Days 228-231 – Hike, Work Out, Repeat


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Airport Loop

I owe Walt a vortex where I’m not cranky so we head for the Airport Loop. The vortex is just off the parking lot so we head out for our hike first. It’s just 4 ½ miles and not a lot of elevation gain but I’m surprised to find that the airport is not located on low, flat ground but is perched on top of a mesa. We start off hiking the east side of the mesa, below the airport, with great views of Bell and Cathedral rocks.

As we get to the far end of the airport (we can see the airport fence now above us), we are going up in elevation, then down, then back up before turning out to Tabletop Point for our first look at Pyramid Rock. Just as with Submarine Rock, there was no doubting which formation was Pyramid Rock once we saw it.

We drink in the views, take a few selfies, and head back down the trail. We’re now on the west side of the airport and we can see planes landing. It’s not a big commercial airport, so the planes are just little 2- and 4-seater types.

After about 90 minutes, we’re back at our car, dumping our packs before we head up to the vortex.

It’s a beautiful red-rock formation. There’s a few people (but no flute player) and the sun is shining. I plop down in the sunshine, pull my hat over my eyes and assume my favorite “happy baby” yoga pose to stretch out my back and toast a bit.

On our way down to the car, I ask Walt if he felt the “energy” of the vortex. “I felt a nice breeze,” he replies.

“I did too. And the sun was very nice. But it was better two days ago on the mesa, where it was just us.”

A “zero” day

We’ve settled into a nice pattern of hiking 3 days a week (weekdays) and going to the gym and (sometimes) playing golf on the off days so that’s what we do today, just head to the gym, smack (and lose) some golf balls on a nice sunny course with red-rock views.

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Devil’s Bridge

I had read about Devil’s Bridge, a natural rock arch formation that hikers can not only walk up to but also walk on. Unfortunately, I had thought that we wouldn’t be able to hike there because the trailhead is down a very rough forest service road that our convertible cannot manage. When I was re-reading the directions in my guidebook, I saw that there is an alternative parking area that sits just before the paved road ends. It’s going to be about a 6-mile out-and-back hike, which is fine.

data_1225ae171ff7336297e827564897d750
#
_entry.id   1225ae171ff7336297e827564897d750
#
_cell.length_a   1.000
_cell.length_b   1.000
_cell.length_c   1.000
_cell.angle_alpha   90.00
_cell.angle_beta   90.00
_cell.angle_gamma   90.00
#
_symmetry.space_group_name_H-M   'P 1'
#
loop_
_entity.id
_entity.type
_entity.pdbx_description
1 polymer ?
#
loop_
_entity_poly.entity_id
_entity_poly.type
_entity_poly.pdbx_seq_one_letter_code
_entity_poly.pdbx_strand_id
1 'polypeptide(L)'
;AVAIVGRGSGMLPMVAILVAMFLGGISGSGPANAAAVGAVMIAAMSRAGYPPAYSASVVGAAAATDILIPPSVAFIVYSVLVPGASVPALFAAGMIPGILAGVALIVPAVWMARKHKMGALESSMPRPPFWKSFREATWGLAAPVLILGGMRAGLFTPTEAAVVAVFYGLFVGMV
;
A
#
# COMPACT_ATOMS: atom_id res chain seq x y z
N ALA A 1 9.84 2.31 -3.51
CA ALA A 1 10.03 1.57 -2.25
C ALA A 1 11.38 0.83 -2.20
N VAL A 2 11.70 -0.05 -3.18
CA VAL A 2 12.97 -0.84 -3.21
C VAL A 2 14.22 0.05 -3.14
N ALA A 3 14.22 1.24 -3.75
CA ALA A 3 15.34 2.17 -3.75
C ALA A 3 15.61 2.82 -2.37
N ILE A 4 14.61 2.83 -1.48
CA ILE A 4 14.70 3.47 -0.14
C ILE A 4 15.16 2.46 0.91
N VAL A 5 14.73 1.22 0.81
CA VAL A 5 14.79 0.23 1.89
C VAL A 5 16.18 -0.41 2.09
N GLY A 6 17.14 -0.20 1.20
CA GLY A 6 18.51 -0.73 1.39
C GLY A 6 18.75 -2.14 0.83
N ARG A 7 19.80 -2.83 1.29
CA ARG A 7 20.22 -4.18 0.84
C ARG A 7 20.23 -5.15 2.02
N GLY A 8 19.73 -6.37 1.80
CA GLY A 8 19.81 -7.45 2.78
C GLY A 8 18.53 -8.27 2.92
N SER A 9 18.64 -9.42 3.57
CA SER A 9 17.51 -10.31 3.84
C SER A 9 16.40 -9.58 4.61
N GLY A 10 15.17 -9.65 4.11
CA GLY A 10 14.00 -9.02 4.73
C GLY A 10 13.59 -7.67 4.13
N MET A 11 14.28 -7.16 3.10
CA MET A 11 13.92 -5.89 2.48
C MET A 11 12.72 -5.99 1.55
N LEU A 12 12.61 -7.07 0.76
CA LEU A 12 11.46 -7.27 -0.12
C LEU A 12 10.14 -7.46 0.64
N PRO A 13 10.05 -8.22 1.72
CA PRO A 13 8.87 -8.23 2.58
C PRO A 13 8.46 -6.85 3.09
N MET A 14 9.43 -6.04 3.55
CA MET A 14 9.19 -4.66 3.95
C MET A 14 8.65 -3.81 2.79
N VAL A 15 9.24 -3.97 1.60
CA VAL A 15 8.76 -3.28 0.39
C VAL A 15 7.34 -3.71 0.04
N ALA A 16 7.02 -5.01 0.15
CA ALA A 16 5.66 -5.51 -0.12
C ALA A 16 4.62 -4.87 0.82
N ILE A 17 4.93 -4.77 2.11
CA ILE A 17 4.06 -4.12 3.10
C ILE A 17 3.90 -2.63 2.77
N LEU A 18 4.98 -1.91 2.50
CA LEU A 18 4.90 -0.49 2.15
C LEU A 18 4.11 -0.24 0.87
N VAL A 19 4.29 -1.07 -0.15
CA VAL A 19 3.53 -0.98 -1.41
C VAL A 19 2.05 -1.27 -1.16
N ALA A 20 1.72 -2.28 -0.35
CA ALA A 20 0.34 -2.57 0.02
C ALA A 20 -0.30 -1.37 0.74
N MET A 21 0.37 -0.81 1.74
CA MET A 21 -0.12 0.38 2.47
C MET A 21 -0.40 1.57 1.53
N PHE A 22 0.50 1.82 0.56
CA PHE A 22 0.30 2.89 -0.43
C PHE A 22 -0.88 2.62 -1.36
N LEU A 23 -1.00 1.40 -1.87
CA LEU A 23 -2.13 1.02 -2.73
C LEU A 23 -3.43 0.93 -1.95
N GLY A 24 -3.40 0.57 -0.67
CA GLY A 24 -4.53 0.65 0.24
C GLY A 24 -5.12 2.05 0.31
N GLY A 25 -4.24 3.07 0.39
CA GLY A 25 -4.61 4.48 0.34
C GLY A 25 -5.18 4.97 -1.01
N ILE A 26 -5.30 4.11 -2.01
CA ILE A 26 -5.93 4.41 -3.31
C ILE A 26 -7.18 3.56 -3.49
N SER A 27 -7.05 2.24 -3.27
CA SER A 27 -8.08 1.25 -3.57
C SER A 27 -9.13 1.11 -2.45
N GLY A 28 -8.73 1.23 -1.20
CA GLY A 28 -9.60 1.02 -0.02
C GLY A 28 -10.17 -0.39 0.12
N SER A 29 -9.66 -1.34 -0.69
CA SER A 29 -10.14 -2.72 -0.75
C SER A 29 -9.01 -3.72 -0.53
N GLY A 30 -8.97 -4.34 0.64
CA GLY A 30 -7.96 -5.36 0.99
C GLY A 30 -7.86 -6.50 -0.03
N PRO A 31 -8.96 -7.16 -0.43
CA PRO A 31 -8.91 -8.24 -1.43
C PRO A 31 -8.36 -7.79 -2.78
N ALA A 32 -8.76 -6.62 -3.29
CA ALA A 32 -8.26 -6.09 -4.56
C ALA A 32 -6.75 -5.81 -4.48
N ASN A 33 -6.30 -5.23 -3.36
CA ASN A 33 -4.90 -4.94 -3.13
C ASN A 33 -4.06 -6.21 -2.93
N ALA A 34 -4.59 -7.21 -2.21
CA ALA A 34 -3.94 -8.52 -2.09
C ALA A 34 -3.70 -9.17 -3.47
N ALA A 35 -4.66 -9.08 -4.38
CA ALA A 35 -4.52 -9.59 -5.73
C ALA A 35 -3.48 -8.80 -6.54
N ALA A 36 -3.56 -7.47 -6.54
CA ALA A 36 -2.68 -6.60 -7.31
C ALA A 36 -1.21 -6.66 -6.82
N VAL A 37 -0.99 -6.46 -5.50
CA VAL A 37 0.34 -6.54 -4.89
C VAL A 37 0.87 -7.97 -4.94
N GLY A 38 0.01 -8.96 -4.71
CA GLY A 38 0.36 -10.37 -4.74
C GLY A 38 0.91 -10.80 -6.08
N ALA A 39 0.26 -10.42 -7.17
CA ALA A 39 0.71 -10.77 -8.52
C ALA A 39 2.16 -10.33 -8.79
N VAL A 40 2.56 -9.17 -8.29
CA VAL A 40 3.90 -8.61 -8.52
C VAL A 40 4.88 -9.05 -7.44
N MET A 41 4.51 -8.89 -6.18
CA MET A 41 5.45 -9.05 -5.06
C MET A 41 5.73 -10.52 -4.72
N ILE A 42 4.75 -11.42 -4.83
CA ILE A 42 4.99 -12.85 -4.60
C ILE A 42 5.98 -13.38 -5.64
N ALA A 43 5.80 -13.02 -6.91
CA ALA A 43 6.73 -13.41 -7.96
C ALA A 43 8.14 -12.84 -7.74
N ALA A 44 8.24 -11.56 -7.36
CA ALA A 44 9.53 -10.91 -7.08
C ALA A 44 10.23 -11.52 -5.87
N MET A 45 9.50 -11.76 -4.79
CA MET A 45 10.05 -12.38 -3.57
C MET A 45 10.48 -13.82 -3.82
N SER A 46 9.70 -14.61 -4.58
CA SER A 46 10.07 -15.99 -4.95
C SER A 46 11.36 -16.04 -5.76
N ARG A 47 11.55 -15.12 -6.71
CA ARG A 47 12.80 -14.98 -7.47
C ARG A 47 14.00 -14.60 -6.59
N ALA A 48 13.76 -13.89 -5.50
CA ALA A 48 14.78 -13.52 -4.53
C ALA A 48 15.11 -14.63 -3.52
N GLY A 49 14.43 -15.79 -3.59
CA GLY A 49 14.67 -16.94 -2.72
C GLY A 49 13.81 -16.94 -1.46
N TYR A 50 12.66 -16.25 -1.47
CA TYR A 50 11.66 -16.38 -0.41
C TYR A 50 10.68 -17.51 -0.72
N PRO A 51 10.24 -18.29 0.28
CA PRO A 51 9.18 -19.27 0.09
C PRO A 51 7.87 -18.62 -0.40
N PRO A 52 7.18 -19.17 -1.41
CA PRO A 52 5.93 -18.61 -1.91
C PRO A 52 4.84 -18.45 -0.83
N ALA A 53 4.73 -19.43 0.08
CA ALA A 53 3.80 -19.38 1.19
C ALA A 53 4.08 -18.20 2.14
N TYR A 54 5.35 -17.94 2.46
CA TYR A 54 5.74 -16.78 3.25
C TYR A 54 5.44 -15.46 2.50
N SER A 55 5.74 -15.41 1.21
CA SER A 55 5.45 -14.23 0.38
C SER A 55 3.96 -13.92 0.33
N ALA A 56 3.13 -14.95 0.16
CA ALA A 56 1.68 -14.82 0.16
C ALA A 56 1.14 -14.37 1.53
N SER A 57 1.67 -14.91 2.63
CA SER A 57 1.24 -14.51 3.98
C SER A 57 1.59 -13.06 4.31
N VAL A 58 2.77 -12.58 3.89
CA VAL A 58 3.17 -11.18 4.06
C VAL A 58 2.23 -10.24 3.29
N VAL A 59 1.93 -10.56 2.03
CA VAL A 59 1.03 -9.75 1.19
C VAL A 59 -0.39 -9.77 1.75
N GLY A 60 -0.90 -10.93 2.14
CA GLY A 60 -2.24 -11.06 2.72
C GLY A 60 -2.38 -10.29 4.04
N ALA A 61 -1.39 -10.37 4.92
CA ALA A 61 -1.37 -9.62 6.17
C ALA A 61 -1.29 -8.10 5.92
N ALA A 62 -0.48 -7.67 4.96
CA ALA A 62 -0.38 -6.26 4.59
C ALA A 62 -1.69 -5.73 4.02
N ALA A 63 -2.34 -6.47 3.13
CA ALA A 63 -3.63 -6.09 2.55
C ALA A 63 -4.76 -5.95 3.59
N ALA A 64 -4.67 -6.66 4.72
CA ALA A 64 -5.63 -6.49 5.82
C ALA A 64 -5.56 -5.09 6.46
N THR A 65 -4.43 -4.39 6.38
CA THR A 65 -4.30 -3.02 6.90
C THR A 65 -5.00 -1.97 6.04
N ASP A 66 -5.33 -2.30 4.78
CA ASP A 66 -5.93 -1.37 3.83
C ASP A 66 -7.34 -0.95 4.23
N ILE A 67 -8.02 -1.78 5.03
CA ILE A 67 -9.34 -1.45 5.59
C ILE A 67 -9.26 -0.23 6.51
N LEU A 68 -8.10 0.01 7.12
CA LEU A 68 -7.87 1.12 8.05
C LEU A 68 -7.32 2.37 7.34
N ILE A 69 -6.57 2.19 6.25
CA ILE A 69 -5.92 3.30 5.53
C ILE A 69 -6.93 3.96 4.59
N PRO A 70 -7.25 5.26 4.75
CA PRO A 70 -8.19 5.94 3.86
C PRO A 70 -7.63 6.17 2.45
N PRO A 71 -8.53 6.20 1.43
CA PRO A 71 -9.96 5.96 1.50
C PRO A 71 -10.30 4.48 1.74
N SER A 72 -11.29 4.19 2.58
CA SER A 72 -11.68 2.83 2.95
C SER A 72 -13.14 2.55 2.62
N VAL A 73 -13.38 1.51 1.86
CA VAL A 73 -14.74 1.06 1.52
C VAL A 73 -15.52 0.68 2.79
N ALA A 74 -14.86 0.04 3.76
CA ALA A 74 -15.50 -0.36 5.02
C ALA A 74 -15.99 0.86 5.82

When we arrive at the trailhead, the road nearby is filled with cars; apparently there are a lot more people interested in walking on Devil’s Bridge than there are high-clearance cars. We’ve arrived at a good time, when the early-bird hikers are leaving so we manage to get a good parking spot in the lot. We set off, being cautious of the mountain bikers who pass us on the trail. We always get off the trail for them.

The hike is easy, through red rocks and junipers with gorgeous views of the canyons and mountains all around us. Although there were dozens of cars, there aren’t a lot of people on this trail, which is the longest way to get to the bridge. Most people just hike the forest service road, which is shorter but also dustier. We’re enjoying ourselves; the views are beautiful.

When we finally hit the nearest parking area for Devil’s Bridge, we are just about a mile from it and now there are plenty of people. I’m amused to see a little white, fluffy dog whose entire bottom half is tinged rusty pink from the red-rock dust. We pass people and dogs of all sorts and I’m starting to get nervous. I hadn’t thought how busy this might be. Too late now.

We start climbing a little bit and make good time until we get to a steep pitch. There are stairs more or less carved out of the rocks but there’s no handrails and it’s intimidating, especially for non-hikers on their way back down. We stop and wait while a very slow foursome mostly sits and scoots their way past us.

There’s a whole bunch of people waiting to come down but I call up to the next couple waiting in line, asking if they would mind waiting while we come up. They ignore us and while the guy makes it down pretty easily, the woman with him is a bit slow.

“I guess not,” I remark out loud as the guy steps next to us.

“There’s a lot of people waiting to come down,” the guy says.

“We know that,” says Walt (much to my surprise, he’s usually the quiet one in these situations), “that’s why we wanted to come up and get past all of you, so you can come down.”

“I’ll wait,” says the next woman on top waiting to come down. We thank her and scramble up the rocks in about 12 seconds.

“You’re quick,” says one waiting guy as I stride past him.


Once past that section, it takes us no time to get up to the bridge, where we are in the shade and it is blissfully cool. We wait till some girls leave, then Walt motions me out to the bridge so he can take my picture before we trade places. The bridge is pretty wide on the one end but then narrows to less than 6 feet, which seems wide until you realize that we are standing about 50 feet up in the air. A fall would be extremely painful.

We head back down, navigating the rock staircase with ease (having hiking poles and knowing how to use them makes it so simple) and stop off at a couple more vista points for pictures and a snack before heading back out the same way we came in.

It’s one of those hikes that I’m glad we did but one we’d only do again if we had friends we wanted to take there. Way too crowded for me.

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